Studies have been done on mothers’ blood sugar and the effect of elevated levels of glucose on gestating fetuses. Those fetuses whose mother’s blood sugar had the highest readings became markedly obese children by six years of age. This had nothing to do with the mother’s weight during pregnancy. In other words, pregnant women should be very careful with the types and amounts of carbohydrates they consume, not only for their own sake, but also for the sake of their children.

Many offspring of mothers with diabetes have been shown to exhibit unusual patterns of fat growth:

  • The baby is unusually fat at birth.
  • The baby assumes normal weight by the first year.
  • Fat accumulation begins to accelerate at year five (girls)or six (boys).
  • By age eight, both male and female offspring of mothers with diabetes are considered obese according to medical standards.

There is a debate in the scientific world as to whether a mother’s insulin is actually able to cross the placenta into the developing fetus, but research is showing that insulin itself may not be the problem. Studies show that insulin injected into diabetic pregnant women is able to raise insulin antibodies, which do cross the placenta. Once in the fetus, these insulin antibodies are able to increase the rate at which fat cells expand and split. This and other research is showing the link between diet during early pregnancy and the effect it may have on fat metabolism later in life (being pregnant is not an excuse to eat everything in sight).

Never diet during pregnancy
Just as overeating and increasing carbohydrate consumption during pregnancy can set the stage for your child’s weight issues later in life, caloric restriction or undernourishment—as in fad or yoyo dieting—during pregnancy can pose its own threats. Studies show that mothers who experienced caloric deprivation or malnourishment at a critical period during their pregnancies gave birth to children who had high rates of obesity, diabetes and cardiovascular disease later in life.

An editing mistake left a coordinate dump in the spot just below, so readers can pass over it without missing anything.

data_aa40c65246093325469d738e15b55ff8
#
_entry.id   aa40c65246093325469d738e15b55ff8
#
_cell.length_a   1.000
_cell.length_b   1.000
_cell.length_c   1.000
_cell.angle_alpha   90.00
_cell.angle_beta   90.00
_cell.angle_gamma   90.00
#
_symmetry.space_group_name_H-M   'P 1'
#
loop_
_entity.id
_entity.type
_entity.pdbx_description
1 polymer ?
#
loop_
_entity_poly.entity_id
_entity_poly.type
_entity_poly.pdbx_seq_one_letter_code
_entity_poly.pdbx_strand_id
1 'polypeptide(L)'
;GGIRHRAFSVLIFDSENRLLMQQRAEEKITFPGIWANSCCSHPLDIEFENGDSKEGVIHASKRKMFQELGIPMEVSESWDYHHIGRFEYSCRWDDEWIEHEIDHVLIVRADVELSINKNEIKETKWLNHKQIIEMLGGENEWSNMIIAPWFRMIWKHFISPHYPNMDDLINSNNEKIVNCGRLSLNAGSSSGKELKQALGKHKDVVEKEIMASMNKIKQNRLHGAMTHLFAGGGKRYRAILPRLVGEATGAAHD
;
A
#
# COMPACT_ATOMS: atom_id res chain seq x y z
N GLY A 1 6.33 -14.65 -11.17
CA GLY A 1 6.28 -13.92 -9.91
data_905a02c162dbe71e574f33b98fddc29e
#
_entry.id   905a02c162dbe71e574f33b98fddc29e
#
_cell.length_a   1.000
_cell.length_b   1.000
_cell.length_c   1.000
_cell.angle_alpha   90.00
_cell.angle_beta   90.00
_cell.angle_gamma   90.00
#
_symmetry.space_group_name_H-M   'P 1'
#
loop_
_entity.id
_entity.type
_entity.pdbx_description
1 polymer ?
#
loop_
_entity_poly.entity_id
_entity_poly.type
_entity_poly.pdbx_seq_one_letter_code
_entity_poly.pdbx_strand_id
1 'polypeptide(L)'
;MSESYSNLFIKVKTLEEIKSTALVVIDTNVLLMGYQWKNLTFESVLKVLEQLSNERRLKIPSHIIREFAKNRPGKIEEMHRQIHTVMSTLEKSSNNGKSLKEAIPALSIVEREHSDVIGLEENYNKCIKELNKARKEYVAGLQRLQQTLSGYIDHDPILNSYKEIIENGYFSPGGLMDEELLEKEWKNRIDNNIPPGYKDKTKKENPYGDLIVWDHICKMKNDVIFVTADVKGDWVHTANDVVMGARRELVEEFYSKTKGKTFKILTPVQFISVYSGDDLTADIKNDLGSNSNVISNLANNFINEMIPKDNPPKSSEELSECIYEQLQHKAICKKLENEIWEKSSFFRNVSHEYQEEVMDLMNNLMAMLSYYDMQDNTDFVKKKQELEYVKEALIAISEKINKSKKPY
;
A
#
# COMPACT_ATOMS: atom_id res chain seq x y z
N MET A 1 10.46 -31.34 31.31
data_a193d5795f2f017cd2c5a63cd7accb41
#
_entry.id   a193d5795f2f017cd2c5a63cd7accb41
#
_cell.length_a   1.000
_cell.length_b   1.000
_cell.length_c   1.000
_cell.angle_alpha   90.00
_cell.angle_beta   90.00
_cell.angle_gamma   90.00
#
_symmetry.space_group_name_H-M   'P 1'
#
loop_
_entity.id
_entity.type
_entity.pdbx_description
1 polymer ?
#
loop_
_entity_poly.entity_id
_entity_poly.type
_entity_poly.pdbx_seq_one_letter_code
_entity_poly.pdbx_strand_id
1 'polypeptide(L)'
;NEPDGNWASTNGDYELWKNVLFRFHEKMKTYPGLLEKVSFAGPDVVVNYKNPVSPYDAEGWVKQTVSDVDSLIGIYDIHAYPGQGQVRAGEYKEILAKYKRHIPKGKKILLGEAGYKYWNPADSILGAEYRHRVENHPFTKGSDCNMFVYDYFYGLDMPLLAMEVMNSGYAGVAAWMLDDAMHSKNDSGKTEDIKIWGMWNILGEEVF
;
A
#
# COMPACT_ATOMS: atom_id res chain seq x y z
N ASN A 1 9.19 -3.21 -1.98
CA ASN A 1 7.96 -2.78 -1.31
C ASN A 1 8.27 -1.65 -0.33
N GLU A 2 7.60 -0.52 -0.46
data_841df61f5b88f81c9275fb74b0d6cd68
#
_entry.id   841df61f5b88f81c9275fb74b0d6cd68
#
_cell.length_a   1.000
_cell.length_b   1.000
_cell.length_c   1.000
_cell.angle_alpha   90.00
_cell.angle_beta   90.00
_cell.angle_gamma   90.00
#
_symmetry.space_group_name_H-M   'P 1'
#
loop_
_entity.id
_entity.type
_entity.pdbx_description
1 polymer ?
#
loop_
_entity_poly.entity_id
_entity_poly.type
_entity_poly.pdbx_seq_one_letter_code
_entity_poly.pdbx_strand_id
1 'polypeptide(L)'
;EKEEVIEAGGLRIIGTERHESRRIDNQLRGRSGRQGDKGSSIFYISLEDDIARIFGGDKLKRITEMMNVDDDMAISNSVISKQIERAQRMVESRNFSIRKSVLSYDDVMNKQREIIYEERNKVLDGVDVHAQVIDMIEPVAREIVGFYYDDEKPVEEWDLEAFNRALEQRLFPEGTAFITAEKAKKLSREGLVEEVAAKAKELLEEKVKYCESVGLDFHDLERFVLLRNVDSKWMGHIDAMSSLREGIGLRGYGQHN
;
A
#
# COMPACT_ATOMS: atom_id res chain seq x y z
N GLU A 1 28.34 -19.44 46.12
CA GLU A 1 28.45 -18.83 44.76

Start them young
Kids want things. They want the sugar-coated cereal they see on TV every Saturday morning. They want pop during recess at school. They want the munchie combo pack while watching their favorite movies. But guess what? Parents don’t have to give in to their “I gotta have it now” cries. Instead of giving them what they want, give them what they need. Parents must teach kids and guide them into battle to save them from a life of obesity and poor

health.

But you may be thinking, won’t this intervention just drive my kids to be so conscious about their weight that they’ll go too far and have an eating disorder? The answer is no, so long as you approach obesity in children in a non-threatening way. You shouldn’t be so concerned about weight; instead, focus on body fat and how it influences their health.

Over-fat kids are not genetic freaks. Over-fat kids rarely have a sluggish thyroid. Instead, they eat too much of the wrong foods, and they don’t get enough physical activity. Concerned parents must feed themselves and their kids the foods that will awaken their fat-burning arsenals. Kids must be discouraged from doing too much sedentary activity, such as watching television, playing video games, or surfing the Internet. They must be encouraged to do vigorous activities that keep them on the move. In the end, it really boils down to common sense.